Every time a new child is born, we move down a row in the diagram. If the child’s male then we move down and left along the S arrow; if the child’s female we move down and right along the D arrow.

Each node is labelled with a pair of numbers \([s,d]\) which shows the numbers of sons and daughters. Given our rule that families stop growing when the first son is born, none of the \([1,d]\) nodes have arrows leading from them: these nodes correspond to final states of the family. These are shown as rectangular boxes. Conversely, all the \([0,d]\) states have two arrows leading from them which correspond to the birth of a new child.

Returning to our one-son-per-family model, we can immediately see several things:

It is easy to check these conclusions by simulating 100,000 families:

Number of daughtersRun 1Run 2Run 3
5 or more1.5%1.7%1.5%

More generally we can use the diagram to help us calculate the chances of any particular pattern of sons and daughters. To do this, note that every time we make a choice we choose the S or D arrow with equal chance. So, to find out the chance of getting to a particular state we just count the number of arrows we need to follow to get from the start to that node. Each step has a 50% chance of being taken, so we just raise ½ to the relevant power to get the probability.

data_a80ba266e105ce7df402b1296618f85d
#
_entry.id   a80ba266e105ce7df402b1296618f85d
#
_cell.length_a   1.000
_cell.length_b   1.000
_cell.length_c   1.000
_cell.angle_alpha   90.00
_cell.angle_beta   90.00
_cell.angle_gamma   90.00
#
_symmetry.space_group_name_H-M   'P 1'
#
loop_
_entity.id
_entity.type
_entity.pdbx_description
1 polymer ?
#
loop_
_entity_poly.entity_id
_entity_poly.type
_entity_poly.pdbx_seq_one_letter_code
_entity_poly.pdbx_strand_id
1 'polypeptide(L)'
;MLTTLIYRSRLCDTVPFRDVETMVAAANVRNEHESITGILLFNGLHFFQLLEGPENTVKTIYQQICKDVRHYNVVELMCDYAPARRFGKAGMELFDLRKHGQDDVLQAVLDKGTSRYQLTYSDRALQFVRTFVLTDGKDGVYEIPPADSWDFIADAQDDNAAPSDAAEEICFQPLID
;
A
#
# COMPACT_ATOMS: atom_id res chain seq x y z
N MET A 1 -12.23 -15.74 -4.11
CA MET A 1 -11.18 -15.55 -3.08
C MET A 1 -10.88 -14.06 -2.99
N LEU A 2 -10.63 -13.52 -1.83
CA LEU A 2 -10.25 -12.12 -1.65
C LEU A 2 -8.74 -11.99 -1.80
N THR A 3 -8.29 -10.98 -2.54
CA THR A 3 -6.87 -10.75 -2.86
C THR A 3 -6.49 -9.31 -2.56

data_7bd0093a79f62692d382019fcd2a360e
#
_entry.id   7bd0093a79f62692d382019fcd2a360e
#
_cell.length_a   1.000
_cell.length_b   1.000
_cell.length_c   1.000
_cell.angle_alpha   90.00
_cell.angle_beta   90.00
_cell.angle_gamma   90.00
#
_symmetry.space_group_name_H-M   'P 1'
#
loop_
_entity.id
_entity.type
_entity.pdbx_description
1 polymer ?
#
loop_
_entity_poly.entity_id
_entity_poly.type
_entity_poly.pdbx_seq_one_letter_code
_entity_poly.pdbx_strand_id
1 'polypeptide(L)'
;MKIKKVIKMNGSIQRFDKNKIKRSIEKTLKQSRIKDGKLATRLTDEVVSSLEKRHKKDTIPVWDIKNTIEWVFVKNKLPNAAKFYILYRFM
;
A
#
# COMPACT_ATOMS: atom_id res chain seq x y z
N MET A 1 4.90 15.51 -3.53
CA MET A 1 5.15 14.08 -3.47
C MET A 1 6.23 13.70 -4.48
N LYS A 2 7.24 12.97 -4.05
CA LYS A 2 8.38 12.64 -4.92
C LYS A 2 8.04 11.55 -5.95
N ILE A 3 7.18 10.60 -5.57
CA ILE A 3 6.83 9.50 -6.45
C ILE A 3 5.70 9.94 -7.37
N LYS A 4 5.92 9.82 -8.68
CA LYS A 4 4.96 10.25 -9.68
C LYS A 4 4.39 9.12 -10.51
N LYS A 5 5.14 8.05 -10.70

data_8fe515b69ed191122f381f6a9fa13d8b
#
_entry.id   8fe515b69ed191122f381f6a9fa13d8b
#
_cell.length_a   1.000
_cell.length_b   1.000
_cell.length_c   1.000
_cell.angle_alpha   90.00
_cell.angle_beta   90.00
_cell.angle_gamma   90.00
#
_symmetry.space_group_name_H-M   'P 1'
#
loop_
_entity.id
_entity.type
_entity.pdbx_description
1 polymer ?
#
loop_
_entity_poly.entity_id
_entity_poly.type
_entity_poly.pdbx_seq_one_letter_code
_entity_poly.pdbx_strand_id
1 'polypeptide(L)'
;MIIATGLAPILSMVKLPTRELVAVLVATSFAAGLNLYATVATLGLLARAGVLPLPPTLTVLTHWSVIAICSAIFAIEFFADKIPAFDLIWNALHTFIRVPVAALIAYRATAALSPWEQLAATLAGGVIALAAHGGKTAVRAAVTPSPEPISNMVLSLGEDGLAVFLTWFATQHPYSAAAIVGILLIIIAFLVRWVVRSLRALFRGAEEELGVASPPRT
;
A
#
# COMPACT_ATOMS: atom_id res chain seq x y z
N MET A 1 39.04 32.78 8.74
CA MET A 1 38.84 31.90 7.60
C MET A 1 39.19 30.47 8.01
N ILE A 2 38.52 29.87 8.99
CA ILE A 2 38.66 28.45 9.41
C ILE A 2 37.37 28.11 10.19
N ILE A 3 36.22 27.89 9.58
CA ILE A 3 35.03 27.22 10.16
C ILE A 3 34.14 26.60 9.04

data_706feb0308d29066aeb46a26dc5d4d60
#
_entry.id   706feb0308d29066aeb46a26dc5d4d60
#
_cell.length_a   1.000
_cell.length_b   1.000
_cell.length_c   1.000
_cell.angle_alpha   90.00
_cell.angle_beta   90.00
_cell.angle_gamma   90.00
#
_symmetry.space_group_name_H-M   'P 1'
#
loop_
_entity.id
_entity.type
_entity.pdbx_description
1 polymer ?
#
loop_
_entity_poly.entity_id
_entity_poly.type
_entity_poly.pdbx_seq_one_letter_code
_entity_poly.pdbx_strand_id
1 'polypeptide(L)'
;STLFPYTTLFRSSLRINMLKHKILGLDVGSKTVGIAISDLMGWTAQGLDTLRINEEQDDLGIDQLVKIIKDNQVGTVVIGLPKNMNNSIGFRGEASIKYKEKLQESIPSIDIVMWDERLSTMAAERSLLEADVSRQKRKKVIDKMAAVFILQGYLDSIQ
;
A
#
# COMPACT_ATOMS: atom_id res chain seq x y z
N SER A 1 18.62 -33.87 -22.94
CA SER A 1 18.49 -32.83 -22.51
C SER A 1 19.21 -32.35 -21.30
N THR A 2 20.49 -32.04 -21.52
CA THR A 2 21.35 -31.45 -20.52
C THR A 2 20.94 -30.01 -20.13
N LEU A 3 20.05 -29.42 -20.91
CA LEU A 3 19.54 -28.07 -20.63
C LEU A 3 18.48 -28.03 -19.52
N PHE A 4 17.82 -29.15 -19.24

For example, we have to follow three arrows to get from [0,0] to [1,2], so the chance of getting one son and two daughters is ½ × ½ × ½ i.e. ⅛.

Although we’ve already reasoned that the expected number of daughters in each family must be one, the we can verify this in three different ways. These verifications aren’t really meant to convince you that the answer really is one, rather they illustrate how the apparently asymmetric situation cunningly manages to be consistent with the symmetric result.

By recursion

Suppose \(d\) is the expected number of daughters. After the first child is born, we know there are two possibilities:


\[ \begin{align} d &= ½ \times 0 + ½ \times (d + 1), \\ d &= 1. \end{align} \]

By summation over final states

Consider all the nodes where a son has just been born: these are the rectangular nodes which correspond to the final state of the family.

If we sum over all these states then,